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Continuous planning for product development

Updated: Dec 8, 2023


Today, I’ll talk about continuous planning for product development. I’ll do that by using an analogy I created years ago, which I call the "Horizon Analogy.”


Imagine we are in the streets of a fairly flat city and we want to describe all we can see in front of us: cars, signs, traffic lights, houses, buildings, people, and everything else from the closest to us to the furthest in the horizon. When we describe what is nearest, as we can see it clearly, we can describe that with a lot of details and with very high precision. This is compared to planning what is to be implemented next. That should be very detailed.


Looking a little farther away, we can still detail it well, although less than before. And as we look farther and farther away, the level of detail in our description and its precision gradually decrease. If we try to describe what is more distant with the same level of detail than what is the closest to us, we will be wrong, because we simply can’t see it. That corresponds to trying to describe what will be created further in the future with a great level of detail, which will certainly lead to error. For planning what to be implemented further and further in the future, we need to gradually decrease the precision. The more distant something is in the future, more time will pass until we reach it, and more uncertainty there will be around it.


Traditional planning, with this analogy, would correspond to describing everything at the beginning, from the closest to the furthest, with very high precision and an excellent level of detail, which certainly does not correspond to reality. Isn’t that what we do when we create a traditional plan in a Gantt chart, maybe on Microsoft Project with every task everyone will be doing from here to months ahead?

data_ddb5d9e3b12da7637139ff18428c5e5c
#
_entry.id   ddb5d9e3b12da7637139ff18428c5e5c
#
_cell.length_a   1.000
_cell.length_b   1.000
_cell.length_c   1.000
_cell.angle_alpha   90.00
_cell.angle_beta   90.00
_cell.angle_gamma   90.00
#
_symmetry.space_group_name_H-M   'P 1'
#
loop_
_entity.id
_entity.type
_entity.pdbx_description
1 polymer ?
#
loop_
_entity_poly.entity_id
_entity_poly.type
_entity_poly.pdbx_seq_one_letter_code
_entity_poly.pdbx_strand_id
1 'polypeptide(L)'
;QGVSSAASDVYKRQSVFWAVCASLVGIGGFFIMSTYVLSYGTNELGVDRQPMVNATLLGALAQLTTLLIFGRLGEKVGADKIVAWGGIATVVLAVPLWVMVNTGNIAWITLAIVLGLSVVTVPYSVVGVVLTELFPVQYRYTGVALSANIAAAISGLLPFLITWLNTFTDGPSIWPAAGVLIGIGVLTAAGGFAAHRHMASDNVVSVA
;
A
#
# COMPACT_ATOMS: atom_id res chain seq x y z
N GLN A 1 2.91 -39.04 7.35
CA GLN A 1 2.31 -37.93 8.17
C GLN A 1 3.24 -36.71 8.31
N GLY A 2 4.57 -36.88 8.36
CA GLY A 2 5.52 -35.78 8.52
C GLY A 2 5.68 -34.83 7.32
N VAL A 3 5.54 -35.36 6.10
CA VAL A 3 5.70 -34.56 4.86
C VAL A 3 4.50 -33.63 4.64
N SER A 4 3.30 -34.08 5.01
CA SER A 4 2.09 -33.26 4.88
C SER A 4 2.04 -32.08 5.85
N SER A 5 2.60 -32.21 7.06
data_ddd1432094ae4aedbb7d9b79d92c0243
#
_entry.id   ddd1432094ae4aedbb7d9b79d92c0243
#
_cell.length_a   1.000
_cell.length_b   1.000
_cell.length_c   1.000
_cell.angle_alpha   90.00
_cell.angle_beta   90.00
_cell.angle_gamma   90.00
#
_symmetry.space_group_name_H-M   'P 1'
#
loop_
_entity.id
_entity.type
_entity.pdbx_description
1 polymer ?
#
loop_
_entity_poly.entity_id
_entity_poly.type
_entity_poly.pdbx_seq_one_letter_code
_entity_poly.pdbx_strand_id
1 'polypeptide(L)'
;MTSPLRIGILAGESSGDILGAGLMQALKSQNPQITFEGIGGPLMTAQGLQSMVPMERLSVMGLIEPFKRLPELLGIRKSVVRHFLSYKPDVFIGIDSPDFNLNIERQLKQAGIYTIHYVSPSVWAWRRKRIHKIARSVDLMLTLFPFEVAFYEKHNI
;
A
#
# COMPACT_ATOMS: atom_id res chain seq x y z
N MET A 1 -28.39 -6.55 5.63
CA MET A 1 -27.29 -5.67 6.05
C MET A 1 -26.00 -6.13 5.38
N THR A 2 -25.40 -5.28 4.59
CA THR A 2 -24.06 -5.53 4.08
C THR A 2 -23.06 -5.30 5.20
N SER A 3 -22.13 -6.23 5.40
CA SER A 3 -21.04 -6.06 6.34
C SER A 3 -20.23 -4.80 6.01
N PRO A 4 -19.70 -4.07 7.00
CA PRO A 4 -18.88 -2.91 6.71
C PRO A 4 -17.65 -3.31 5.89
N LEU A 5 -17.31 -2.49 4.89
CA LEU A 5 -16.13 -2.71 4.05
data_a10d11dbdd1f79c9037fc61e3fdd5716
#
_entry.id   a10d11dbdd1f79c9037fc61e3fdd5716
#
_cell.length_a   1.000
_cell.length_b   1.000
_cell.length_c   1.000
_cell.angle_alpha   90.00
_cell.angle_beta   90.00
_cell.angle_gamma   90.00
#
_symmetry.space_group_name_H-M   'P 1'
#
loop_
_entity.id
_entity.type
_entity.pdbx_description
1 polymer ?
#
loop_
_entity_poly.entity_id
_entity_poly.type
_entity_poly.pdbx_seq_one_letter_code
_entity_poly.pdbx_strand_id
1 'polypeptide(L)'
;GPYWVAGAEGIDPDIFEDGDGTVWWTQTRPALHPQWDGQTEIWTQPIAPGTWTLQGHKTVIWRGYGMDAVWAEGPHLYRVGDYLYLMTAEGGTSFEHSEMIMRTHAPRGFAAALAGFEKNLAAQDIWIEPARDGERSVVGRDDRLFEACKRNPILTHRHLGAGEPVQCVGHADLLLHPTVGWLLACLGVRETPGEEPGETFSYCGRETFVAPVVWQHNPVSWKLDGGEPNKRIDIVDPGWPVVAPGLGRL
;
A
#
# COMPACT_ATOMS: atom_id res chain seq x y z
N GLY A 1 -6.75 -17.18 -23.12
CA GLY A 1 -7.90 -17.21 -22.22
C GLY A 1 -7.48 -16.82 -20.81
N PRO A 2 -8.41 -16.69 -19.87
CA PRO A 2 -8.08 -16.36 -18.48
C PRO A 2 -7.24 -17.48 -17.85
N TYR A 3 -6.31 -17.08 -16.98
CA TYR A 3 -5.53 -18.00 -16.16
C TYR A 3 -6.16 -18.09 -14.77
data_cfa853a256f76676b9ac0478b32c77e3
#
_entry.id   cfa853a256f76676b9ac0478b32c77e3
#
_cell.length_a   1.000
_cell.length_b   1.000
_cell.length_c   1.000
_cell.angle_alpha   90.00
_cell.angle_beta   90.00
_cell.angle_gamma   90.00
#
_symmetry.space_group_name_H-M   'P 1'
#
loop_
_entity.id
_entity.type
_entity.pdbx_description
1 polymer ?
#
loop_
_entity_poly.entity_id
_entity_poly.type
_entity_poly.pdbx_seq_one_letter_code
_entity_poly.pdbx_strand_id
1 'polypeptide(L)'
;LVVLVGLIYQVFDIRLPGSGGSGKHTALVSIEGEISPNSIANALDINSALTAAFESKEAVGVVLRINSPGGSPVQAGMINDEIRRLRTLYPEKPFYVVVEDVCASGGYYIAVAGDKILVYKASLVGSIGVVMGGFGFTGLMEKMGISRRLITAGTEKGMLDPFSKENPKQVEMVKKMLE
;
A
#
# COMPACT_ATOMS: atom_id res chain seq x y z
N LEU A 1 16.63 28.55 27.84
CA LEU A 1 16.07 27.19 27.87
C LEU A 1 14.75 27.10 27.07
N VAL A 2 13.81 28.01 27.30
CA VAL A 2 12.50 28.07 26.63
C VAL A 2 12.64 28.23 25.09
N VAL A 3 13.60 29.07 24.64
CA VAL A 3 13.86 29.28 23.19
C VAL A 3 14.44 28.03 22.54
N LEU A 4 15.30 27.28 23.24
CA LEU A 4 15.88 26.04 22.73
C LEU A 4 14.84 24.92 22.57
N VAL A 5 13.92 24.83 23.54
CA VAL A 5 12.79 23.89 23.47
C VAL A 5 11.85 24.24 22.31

But now, as we walk towards the horizon, we get closer to what before was far. We will then refine what we’re describing, adding more details as we can see them more clearly. Besides that, we’ll reflect in our description the changes we noticed that occurred during the journey this far. In every step, we’re describing what we can actually see, no more, no less. And we keep walking.


Now, if we use a work item list like a product backlog, this list will reflect the Horizon Analogy. See, the items on the top will be the closest to us. They need to be very detailed, very fine-grained, very specific. But as we look down on that list, the items become less and less specific, more vague. Of course, we don’t need a long list. But in the case that we have one, the items at the bottom will just represent vague ideas, very far in the horizon.


And of course, as we develop some of the items, we leave them behind. Then we will be closer to next ones, so we can refine them. We can describe them better because we will see them better, and we keep doing that throughout the entire product development work.


So this is my “Horizon Analogy” for continuous planning. Hope you liked it!

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